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Penguins have come a long way since last-place finish two years ago

PITTSBURGH - The Pittsburgh Penguins are in the Stanley Cup final just two years removed from a last-place finish in the NHL's Eastern Conference.

There are several factors for this amazing turnaround aside from the most obvious, their rich collection of high draft picks quickly paying dividends. Marc-Andre Fleury (2003), Evgeni Malkin (2004), Sidney Crosby (2005) and Jordan Staal (2006) were top-two picks in the NHL entry draft and haven't disappointed.

But that's just scratching the surface of why this team has got it together:

1. Defence. Head coach Michel Therrien and his staff deserve much credit for convincing their young core to buy into a defensive commitment this is perhaps the biggest reason why they're in the Stanley Cup final. The Penguins have the best defensive record in the NHL playoffs, giving up only 1.86 goals per game. Crosby and Malkin and other stars such as Marian Hossa and Ryan Malone backcheck with the same enthusiasm as they bring to their offensive game. The hardest sell for a coaching staff is getting young offensive players to buy into that. Once they do, the rest of the team follows suit.

And to think, just two and a half years ago, Therrien exploded for a famous rant that boiled down to its essence, saw him label his team as the worst defensive team in the league. Now look at them.

2. Ray Shero's moves. The trade deadline doesn't always pay off. But the Penguins were big winners thanks to their GM, Shero. The acquisitions of Hossa, Pascal Dupuis and Hal Gill have proved integral to their playoff success. Hossa was the obvious bonus, a star quality forward that suddenly transformed the Penguins from a one-line team to a two-line attack. Crosby, Hossa and Dupuis have formed a line that has been terrific in these playoffs. Malkin remained with Malone and Petr Sykora on other line. As the opposing coach, which line do you put your best checkers on? Dupuis and Gill, meanwhile, became regular penalty killers - helping a unit that was average for the most of the regular season into one of the best in the playoffs.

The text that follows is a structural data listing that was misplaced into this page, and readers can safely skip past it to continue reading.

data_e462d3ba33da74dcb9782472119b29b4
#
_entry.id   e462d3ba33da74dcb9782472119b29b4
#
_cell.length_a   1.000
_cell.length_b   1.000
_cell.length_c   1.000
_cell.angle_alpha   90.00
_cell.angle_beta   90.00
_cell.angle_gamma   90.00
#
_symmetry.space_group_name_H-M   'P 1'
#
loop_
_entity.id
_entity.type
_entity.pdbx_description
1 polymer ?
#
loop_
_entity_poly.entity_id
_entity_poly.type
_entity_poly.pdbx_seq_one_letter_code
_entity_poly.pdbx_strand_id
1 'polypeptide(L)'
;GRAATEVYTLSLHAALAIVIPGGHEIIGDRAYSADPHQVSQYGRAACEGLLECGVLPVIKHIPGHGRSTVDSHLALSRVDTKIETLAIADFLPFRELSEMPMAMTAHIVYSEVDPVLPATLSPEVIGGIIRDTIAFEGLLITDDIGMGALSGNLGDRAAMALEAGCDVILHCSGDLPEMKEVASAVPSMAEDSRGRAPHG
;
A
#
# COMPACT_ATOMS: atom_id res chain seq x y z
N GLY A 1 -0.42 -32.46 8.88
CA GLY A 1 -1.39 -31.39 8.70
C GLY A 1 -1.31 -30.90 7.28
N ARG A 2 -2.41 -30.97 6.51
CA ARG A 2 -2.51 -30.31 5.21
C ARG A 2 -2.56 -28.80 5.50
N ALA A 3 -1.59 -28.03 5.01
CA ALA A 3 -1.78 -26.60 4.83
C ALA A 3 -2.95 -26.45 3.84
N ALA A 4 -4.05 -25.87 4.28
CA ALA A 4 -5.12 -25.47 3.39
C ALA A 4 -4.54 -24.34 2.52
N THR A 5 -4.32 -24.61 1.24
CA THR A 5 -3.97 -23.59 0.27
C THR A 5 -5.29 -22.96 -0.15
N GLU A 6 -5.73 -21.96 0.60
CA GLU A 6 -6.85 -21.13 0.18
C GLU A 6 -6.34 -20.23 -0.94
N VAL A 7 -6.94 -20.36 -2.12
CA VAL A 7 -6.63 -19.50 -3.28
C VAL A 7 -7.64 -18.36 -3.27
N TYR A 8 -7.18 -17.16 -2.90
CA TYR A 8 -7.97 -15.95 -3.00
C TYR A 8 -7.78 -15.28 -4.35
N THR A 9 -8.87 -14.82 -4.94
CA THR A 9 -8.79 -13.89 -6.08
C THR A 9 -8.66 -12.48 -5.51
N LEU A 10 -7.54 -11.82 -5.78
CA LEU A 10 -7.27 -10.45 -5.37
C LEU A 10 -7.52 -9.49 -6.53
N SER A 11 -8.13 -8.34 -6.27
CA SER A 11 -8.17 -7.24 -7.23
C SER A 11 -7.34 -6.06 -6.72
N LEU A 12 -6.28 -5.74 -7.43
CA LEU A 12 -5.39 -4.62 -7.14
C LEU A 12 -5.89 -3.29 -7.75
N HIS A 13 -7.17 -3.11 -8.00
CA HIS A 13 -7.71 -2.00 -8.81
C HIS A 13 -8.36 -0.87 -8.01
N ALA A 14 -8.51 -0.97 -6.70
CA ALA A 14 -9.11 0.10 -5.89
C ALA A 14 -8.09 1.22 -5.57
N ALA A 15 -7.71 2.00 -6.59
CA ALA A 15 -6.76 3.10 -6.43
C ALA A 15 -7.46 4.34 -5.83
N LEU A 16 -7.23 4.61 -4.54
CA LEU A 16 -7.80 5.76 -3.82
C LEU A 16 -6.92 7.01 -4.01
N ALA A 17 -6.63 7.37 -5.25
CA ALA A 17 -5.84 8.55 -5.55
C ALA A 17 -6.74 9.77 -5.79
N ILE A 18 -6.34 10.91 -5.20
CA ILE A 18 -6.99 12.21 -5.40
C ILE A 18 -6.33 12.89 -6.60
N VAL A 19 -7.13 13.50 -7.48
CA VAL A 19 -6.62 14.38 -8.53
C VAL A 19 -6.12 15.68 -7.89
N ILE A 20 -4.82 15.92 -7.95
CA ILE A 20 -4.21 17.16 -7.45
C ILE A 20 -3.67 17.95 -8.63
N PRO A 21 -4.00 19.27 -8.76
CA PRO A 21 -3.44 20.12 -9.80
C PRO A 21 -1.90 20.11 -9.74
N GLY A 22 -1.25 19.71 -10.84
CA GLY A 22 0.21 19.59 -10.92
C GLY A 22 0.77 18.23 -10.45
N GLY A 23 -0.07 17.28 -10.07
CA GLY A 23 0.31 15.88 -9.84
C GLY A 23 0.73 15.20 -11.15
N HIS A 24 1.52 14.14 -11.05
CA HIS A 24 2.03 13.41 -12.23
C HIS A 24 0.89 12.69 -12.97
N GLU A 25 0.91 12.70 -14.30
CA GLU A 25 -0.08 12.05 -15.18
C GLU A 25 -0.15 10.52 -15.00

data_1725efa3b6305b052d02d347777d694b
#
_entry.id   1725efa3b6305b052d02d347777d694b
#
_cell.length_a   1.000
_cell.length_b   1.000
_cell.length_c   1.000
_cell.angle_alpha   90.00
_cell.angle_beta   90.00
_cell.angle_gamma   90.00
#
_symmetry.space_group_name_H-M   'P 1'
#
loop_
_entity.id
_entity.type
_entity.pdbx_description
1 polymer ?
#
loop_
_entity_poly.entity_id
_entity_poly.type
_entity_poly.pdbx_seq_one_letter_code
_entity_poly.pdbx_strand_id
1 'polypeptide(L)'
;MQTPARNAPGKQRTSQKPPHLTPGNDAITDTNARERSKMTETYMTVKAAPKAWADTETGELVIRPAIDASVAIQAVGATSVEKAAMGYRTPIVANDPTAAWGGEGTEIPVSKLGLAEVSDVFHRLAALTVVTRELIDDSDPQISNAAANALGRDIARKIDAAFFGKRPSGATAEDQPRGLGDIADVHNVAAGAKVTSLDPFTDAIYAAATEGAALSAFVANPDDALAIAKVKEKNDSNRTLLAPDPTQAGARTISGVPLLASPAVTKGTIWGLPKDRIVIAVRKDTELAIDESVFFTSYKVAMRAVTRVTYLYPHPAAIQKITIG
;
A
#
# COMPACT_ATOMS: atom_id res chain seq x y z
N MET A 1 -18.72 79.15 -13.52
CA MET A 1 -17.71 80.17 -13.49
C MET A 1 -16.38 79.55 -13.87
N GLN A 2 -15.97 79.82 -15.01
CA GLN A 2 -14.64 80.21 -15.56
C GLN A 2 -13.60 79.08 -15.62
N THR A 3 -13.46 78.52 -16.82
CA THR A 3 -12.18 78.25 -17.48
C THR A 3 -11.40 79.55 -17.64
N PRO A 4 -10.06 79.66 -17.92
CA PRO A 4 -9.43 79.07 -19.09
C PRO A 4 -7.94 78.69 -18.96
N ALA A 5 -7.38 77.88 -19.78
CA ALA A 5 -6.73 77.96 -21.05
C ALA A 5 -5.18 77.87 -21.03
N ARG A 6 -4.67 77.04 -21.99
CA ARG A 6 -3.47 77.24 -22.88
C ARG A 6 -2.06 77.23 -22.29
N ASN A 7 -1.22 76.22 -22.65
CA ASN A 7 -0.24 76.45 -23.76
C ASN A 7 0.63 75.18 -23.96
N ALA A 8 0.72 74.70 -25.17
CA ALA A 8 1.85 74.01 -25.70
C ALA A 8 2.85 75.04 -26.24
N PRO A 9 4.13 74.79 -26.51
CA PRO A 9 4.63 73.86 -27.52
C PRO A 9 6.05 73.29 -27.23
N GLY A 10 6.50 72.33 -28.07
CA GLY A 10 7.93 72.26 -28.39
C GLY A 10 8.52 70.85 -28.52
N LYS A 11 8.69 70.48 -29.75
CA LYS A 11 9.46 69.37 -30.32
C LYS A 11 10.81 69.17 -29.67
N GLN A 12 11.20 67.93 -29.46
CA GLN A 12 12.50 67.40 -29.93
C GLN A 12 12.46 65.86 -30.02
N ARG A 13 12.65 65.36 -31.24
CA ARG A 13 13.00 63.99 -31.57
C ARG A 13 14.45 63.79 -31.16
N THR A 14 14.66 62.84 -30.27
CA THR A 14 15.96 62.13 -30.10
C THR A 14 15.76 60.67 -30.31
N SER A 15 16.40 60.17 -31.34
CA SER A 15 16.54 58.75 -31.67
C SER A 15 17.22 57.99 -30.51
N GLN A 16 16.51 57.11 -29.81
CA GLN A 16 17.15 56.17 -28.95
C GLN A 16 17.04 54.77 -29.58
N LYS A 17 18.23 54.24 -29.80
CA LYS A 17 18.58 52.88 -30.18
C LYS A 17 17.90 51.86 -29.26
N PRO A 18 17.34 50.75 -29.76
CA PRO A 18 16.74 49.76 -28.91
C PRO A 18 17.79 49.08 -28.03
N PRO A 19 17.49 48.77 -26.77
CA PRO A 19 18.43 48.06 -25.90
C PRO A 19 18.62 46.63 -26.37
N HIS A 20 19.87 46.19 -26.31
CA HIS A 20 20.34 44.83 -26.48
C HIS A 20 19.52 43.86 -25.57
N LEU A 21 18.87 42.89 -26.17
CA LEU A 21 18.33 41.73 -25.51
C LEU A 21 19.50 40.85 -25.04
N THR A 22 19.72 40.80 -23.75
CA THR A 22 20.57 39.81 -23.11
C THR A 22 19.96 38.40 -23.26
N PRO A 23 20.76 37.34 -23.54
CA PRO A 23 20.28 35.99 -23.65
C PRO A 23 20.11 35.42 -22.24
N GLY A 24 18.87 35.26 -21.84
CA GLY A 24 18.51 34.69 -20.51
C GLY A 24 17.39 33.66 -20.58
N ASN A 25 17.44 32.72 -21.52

3. Fleury comes of age. It's hard to believe today but when Fleury came off the injury list in late February after missing close to three months with a high ankle injury, there were some who actually believed Ty Conklin should remain the starter. After all, Conklin had saved their season with some terrific netminding. It also spoke to Fleury's inconsistent first few years in the NHL. But the 23-year-old goalie, spurred on by the competition from Conklin, won back his job and never looked back. He is now showing why he went first overall in the 2003 NHL entry draft, looking confident and poised in the Penguins net.

4. Sid The Kid. OK, this is obvious. But it's not just the offensive numbers (21 points in 14 games) that sets Crosby apart. The 20-year-old captain has shown tremendous leadership in these playoffs. The New York Rangers and Philadelphia Flyers, in particular, tried all they could to get under his skin. Aside from a brief flash of anger towards Mike Richards at the end of Game 4 in Philadelphia, Crosby has turned the other cheek and kept his poise. That's leadership. He's also been Pittsburgh's most consistent performer.

5. Depth down the middle. Crosby and Malkin get all the attention but there aren't many teams that can boast a No. 3 centre of Staal's quality. One day, he will be a top-two centre a bigger offensive contributor. But for now, the 19-year-old native of Thunder Bay, Ont., has accepted his role, a checking centre and top penalty killer. His line with Tyler Kennedy and Jarkko Ruutu did such a job on Philadelphia's top line centred by Daniel Briere that Flyers head coach John Stevens shuffled his lines after Game 3 to get away from the Staal coverage. Staal has also chipped in with some timely goals, getting three in the last two games. He's getting hot just in the time for the Cup final.



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